Mama to my all-natural boys: Ian, 9-4-04, 11.5 lbs; Colton, 11-7-06, 9 lbs, in the water; Logan, 12-8-08, 9 lbs; Gavin, 1-18-11, 9 lbs; and an angel 1-15-06
    18+ months and for Gavin, born with an incomplete cleft lip and incomplete posterior cleft palate
    Sealed for time and eternity, 7-7-93
    Always babywearing, cosleeping and cloth diapering. Living with oppositional defiant disorder and ADHD. Ask me about cloth diapering and sewing your own diapers!

  3. #3
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    Default Re: On a breastfeeding ledge...

    hi mama, i think a good question to ask yourself on these hard days is - would it be better for your life if you were formula/bottle feeding? and usually the answer is no - no nursing back to sleep, having to carry (& buy!) formula, etc. hang in there. take it day by day, especially when you're back at work, as that is hard. but so rewarding!

    and i think we've talked about pumping on your shift before - there are lots of RNs on here, and they make it work. you MUST pump during your 12 hour shift! (oh, as susan said.)
    DS1 6/7/11
    DS2 10/29/13

    Nursing, pumping, cloth-diapering, babywearing, working professor mama with the awesomest SAHD ever.

  4. #4
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    Default Re: On a breastfeeding ledge...

    I do co-sleep. It's actually my favorite time with my LO, even though she wakes up to nurse every 2.5 hours at night like clockwork. We've tried side-lying nursing, but for some reason she doesn't transfer milk well in that position (we learned that from having the scale), so we mainly just use that posiyion for comfort nursing. And as far as the scale goes, it's love/hate, and we don't NEED it. But my LO was so tiny and struggled with weight gain early on, I just don't want to get rid of it a miss a problem with her gaining weight, or worse, losing weight. I feel like finding out that she dropped off the charts at her 4 month check-up would spell disaster for my confidence in nursing and motherhood.

    The oversupply is pretty bad, like I could pump 6 ounces in 5 minutes after a feeding every 6 hours, but I think maybe it's preferable to this barely-there supply I have going on right now. Even though the let-down during my OS is overwhelming for her, once we get past that nursing is so much more enjoyable for both of us, and me especially. I just worry that she's not getting much of the creamy goodness when I have all that milk.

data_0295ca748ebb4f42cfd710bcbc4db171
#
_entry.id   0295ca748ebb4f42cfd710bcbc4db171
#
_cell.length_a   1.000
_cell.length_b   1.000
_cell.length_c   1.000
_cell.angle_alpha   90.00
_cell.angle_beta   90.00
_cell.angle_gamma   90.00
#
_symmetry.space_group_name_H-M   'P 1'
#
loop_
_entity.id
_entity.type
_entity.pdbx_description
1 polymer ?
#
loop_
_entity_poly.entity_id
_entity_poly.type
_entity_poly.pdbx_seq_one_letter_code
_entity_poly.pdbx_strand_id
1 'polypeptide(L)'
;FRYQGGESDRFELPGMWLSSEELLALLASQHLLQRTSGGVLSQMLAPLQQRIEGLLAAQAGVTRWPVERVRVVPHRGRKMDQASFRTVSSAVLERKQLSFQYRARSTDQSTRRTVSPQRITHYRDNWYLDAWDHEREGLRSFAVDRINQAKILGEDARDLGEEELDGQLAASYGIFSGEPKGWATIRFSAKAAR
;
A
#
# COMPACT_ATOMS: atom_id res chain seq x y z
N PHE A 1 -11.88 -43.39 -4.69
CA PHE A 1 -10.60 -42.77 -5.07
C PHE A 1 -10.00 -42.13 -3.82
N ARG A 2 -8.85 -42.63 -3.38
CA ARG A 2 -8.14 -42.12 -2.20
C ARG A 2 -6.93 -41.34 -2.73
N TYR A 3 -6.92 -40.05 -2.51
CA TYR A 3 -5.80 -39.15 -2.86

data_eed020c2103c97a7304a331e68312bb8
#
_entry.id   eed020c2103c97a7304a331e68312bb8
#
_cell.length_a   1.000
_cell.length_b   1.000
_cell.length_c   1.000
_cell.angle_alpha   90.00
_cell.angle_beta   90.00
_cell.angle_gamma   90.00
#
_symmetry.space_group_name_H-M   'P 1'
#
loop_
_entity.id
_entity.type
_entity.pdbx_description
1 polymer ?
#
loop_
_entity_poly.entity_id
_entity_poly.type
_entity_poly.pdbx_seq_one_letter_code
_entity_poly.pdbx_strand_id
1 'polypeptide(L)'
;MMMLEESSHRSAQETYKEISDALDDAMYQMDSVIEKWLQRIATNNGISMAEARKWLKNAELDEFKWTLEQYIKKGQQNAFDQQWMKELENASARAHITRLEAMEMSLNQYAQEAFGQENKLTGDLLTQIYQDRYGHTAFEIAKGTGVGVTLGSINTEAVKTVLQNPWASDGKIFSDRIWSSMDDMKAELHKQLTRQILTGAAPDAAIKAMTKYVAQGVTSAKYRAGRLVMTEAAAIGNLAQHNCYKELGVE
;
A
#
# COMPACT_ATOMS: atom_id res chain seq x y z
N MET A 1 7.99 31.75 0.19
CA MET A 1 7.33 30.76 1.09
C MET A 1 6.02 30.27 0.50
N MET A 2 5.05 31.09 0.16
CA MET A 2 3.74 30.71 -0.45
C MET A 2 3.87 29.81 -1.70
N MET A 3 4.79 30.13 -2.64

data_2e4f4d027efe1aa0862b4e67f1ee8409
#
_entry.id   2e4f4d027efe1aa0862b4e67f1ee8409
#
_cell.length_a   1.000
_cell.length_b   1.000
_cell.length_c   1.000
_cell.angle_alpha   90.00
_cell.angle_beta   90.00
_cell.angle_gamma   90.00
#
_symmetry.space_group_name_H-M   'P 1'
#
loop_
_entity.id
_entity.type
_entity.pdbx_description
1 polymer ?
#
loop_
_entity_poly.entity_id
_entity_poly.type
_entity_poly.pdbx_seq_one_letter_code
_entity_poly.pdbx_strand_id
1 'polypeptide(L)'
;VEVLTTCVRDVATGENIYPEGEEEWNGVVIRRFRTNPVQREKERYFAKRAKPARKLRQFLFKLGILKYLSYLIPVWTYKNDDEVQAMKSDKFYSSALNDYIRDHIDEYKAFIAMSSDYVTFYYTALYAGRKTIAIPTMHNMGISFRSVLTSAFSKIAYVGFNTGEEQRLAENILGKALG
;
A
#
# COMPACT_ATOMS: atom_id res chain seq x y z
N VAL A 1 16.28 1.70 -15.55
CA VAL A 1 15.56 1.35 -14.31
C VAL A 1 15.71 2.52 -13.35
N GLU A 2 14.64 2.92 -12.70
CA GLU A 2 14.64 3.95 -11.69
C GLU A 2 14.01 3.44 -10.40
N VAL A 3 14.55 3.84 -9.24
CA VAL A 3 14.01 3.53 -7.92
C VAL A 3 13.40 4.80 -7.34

And I know I need to pump during my shifts, but I could count on one hand the number of times I've actually been able to take a legitimate 15 minute break and/or lunch break since working on this unit, even when I was pregant. I know that I will make pumping a priority, but there are just those days that make it hard...like when patients try to die you! Lol. Ugh, that's not funny, but I am so deliriously tired.
    Last edited by @llli*larkface; May 25th, 2012 at 06:56 AM.
    I'm Erin, mommy to Ella, born at 33 weeks 4 days, and Addison, born at 35 weeks and 5 days.

  5. #5
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    Mar 2006
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    Default Re: On a breastfeeding ledge...

    If you have a lot with an OS, just watch her stools, and if they seem off, nurse the same side a couple times back to back. I used to start feedings with the side I ended with to ensure baby got hindmilk pretty quickly.
    Susan
    Mama to my all-natural boys: Ian, 9-4-04, 11.5 lbs; Colton, 11-7-06, 9 lbs, in the water; Logan, 12-8-08, 9 lbs; Gavin, 1-18-11, 9 lbs; and an angel 1-15-06
    18+ months and for Gavin, born with an incomplete cleft lip and incomplete posterior cleft palate
    Sealed for time and eternity, 7-7-93
    Always babywearing, cosleeping and cloth diapering. Living with oppositional defiant disorder and ADHD. Ask me about cloth diapering and sewing your own diapers!

  6. #6
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    Default Re: On a breastfeeding ledge...

    keep trying with the side-lying - things change very fast at this age as baby gets more head control. i hear from so many moms that they didn't get it to work til 3 months or so.